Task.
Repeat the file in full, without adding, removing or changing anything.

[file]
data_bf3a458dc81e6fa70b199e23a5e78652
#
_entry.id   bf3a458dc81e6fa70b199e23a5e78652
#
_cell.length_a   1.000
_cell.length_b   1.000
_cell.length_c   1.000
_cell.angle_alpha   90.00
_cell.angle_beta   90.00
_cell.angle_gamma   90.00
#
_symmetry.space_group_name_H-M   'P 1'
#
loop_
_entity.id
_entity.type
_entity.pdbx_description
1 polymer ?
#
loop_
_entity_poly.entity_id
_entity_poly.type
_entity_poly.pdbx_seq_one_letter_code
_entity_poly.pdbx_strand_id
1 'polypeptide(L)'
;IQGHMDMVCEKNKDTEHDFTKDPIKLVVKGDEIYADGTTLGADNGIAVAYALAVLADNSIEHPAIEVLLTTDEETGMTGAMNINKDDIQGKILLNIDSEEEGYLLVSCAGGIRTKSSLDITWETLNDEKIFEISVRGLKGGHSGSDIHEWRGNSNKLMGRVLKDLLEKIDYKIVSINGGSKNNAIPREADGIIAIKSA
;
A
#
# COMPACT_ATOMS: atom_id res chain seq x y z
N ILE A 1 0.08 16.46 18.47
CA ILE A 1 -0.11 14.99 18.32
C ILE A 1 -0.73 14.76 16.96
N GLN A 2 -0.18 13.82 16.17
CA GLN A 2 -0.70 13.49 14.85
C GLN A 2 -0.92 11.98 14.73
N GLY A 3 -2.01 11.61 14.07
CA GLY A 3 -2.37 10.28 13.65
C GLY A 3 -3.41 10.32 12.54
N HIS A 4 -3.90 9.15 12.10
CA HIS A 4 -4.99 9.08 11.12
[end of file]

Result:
data_bf3a458dc81e6fa70b199e23a5e78652
#
_entry.id   bf3a458dc81e6fa70b199e23a5e78652
#
_cell.length_a   1.000
_cell.length_b   1.000
_cell.length_c   1.000
_cell.angle_alpha   90.00
_cell.angle_beta   90.00
_cell.angle_gamma   90.00
#
_symmetry.space_group_name_H-M   'P 1'
#
loop_
_entity.id
_entity.type
_entity.pdbx_description
1 polymer ?
#
loop_
_entity_poly.entity_id
_entity_poly.type
_entity_poly.pdbx_seq_one_letter_code
_entity_poly.pdbx_strand_id
1 'polypeptide(L)'
;IQGHMDMVCEKNKDTEHDFTKDPIKLVVKGDEIYADGTTLGADNGIAVAYALAVLADNSIEHPAIEVLLTTDEETGMTGAMNINKDDIQGKILLNIDSEEEGYLLVSCAGGIRTKSSLDITWETLNDEKIFEISVRGLKGGHSGSDIHEWRGNSNKLMGRVLKDLLEKIDYKIVSINGGSKNNAIPREADGIIAIKSA
;
A
#
# COMPACT_ATOMS: atom_id res chain seq x y z
N ILE A 1 0.08 16.46 18.47
CA ILE A 1 -0.11 14.99 18.32
C ILE A 1 -0.73 14.76 16.96
N GLN A 2 -0.18 13.82 16.17
CA GLN A 2 -0.70 13.49 14.85
C GLN A 2 -0.92 11.98 14.73
N GLY A 3 -2.01 11.61 14.07
CA GLY A 3 -2.37 10.28 13.65
C GLY A 3 -3.41 10.32 12.54
N HIS A 4 -3.90 9.15 12.10
CA HIS A 4 -4.99 9.08 11.12